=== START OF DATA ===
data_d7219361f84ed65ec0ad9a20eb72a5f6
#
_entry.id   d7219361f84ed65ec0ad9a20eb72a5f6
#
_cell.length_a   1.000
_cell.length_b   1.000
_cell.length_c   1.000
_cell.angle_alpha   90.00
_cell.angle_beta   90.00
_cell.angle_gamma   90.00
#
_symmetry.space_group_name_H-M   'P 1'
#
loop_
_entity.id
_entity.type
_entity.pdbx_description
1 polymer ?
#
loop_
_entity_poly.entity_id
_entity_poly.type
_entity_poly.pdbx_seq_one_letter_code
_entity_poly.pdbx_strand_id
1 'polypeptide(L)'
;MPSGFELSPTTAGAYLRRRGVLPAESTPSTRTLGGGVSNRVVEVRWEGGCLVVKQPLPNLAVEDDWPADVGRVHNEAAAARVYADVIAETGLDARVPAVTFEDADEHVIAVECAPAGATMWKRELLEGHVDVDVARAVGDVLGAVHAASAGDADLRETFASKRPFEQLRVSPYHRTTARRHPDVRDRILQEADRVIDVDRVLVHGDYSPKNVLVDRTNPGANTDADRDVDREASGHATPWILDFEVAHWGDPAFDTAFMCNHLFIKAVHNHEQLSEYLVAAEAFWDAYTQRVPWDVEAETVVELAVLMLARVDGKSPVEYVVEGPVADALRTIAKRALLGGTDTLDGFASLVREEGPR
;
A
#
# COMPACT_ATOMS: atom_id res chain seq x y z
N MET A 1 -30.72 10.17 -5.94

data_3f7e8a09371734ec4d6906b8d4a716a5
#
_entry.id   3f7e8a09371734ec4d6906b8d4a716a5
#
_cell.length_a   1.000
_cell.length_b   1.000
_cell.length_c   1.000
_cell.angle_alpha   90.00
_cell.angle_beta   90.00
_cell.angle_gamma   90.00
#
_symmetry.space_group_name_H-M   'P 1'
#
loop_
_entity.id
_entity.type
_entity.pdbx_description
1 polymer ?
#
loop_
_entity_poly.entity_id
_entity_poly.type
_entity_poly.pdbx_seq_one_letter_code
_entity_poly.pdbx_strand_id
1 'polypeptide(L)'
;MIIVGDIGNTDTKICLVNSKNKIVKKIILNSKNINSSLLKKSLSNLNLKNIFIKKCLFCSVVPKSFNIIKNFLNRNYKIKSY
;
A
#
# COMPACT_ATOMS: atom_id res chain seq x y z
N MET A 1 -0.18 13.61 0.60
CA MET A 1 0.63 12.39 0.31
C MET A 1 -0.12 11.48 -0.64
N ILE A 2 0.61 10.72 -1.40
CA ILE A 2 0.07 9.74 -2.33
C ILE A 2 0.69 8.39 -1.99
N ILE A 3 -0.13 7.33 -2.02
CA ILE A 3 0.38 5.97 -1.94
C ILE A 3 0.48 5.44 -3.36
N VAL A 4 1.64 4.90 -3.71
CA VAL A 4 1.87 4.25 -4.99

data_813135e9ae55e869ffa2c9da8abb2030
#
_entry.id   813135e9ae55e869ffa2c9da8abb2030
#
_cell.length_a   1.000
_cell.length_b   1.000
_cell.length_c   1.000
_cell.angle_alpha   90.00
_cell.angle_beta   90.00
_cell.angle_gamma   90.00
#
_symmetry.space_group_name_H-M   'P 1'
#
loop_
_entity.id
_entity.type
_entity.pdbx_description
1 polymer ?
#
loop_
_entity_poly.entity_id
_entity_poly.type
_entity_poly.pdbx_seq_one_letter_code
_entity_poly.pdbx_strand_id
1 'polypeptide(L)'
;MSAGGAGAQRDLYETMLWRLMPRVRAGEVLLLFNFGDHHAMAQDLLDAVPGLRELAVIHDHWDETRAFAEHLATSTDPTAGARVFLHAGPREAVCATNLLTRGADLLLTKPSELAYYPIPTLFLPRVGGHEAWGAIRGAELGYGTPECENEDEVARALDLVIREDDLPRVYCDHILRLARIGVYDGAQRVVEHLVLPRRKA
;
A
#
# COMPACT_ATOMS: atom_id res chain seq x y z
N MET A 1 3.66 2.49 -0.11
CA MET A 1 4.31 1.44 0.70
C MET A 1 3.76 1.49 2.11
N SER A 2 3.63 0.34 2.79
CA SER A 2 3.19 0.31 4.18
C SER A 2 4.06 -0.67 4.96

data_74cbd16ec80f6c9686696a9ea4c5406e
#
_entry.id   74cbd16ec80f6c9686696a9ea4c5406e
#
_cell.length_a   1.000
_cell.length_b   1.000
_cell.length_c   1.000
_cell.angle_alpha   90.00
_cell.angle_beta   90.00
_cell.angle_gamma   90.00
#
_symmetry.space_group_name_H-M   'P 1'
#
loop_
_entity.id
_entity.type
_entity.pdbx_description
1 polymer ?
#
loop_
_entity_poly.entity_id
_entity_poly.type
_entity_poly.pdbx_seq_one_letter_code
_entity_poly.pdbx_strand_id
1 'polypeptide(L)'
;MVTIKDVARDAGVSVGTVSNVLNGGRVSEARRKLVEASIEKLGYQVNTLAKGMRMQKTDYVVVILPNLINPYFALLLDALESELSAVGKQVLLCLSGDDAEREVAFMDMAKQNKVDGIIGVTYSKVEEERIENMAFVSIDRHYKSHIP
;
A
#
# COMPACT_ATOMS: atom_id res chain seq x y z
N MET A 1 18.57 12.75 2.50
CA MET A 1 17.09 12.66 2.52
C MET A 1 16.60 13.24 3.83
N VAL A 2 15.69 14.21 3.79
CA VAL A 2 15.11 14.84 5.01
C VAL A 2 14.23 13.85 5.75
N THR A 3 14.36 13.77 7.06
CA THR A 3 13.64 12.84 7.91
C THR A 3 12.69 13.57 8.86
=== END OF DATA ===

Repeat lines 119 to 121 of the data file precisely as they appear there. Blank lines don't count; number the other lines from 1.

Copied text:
#
_symmetry.space_group_name_H-M   'P 1'
#